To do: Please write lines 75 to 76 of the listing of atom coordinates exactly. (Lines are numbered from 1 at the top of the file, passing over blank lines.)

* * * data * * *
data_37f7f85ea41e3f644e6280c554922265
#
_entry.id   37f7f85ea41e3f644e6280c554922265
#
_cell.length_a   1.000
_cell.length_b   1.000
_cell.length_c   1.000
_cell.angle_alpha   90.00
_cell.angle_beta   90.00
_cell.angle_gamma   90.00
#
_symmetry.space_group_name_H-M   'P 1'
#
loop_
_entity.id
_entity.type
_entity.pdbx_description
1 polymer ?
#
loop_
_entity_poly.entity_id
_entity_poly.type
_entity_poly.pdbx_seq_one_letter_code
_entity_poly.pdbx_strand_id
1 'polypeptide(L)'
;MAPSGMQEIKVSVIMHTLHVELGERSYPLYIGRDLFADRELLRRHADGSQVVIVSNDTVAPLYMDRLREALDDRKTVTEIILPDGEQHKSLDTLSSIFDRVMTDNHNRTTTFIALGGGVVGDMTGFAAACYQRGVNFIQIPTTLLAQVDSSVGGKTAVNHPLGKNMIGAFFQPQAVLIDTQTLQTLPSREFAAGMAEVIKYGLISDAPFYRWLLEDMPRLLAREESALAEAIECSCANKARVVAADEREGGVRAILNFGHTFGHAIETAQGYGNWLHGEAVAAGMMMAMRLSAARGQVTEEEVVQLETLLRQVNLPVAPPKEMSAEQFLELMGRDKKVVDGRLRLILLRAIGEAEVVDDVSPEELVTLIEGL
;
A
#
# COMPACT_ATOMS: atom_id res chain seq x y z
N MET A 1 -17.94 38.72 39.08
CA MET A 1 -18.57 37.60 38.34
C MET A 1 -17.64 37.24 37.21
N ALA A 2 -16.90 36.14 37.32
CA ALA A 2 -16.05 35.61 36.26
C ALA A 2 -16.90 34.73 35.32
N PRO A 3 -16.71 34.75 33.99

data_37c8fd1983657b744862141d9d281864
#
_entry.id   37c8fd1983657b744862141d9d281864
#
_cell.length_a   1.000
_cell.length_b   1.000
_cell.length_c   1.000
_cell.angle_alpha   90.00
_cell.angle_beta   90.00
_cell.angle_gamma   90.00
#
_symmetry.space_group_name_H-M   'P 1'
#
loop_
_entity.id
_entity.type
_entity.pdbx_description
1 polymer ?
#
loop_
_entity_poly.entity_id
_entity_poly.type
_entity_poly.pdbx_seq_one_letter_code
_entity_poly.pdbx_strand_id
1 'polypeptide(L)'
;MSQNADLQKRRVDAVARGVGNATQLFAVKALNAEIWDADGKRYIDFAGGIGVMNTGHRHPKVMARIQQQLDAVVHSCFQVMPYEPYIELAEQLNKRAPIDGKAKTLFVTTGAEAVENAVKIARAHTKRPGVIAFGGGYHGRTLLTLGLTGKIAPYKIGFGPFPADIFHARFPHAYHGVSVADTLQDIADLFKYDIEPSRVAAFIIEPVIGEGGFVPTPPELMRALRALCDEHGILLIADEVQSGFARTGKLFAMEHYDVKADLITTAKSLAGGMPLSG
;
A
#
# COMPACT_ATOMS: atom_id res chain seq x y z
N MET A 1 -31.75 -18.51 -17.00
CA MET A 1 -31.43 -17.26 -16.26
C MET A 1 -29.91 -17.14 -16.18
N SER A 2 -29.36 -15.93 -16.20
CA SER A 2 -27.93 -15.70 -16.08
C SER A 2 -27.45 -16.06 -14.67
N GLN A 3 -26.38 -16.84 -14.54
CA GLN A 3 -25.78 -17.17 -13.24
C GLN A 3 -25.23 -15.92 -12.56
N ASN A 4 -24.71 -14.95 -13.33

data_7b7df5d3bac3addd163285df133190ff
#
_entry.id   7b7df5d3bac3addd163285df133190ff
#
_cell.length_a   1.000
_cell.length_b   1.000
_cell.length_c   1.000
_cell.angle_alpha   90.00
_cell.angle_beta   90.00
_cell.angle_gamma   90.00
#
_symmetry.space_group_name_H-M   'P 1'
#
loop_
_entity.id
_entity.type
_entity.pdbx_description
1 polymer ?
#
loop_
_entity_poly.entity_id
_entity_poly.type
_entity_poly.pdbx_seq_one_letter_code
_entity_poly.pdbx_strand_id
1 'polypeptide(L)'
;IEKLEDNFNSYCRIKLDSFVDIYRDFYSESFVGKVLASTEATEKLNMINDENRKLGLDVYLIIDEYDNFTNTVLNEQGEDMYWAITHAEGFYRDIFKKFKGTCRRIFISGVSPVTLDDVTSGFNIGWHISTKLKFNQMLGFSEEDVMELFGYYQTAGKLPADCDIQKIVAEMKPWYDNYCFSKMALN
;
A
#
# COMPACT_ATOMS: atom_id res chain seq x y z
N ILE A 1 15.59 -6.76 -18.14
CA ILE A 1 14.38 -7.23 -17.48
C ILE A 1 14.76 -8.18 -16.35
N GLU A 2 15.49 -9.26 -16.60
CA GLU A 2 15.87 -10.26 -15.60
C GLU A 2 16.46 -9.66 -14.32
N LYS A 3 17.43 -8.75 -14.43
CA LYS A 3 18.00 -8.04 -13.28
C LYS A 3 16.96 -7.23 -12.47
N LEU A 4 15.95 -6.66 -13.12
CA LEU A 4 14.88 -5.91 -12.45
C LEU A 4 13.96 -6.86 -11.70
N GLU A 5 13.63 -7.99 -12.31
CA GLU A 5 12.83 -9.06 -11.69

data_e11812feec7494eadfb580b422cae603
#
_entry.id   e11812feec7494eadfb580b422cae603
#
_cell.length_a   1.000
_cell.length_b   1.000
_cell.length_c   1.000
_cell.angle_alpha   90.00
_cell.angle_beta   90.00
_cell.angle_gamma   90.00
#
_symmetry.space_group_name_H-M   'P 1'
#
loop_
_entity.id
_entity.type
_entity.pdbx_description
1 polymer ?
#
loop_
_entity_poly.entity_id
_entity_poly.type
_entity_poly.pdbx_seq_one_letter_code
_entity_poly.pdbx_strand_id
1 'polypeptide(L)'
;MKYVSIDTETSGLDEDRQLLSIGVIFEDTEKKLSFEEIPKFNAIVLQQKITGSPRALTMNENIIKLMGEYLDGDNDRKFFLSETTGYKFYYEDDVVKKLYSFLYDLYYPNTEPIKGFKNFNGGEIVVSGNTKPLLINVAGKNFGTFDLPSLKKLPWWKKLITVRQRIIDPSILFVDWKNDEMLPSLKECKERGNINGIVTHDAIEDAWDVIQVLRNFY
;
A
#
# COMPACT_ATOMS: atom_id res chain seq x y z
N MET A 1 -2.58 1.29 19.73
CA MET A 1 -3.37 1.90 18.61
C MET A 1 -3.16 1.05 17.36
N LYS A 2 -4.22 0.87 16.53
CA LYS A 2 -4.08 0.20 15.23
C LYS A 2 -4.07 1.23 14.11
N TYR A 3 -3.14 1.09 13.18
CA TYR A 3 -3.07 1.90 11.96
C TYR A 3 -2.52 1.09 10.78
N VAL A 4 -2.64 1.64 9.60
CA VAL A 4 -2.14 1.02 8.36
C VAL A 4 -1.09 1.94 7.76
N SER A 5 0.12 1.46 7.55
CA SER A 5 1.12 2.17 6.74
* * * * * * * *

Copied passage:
CA GLN A 3 -25.78 -17.17 -13.24
C GLN A 3 -25.23 -15.92 -12.56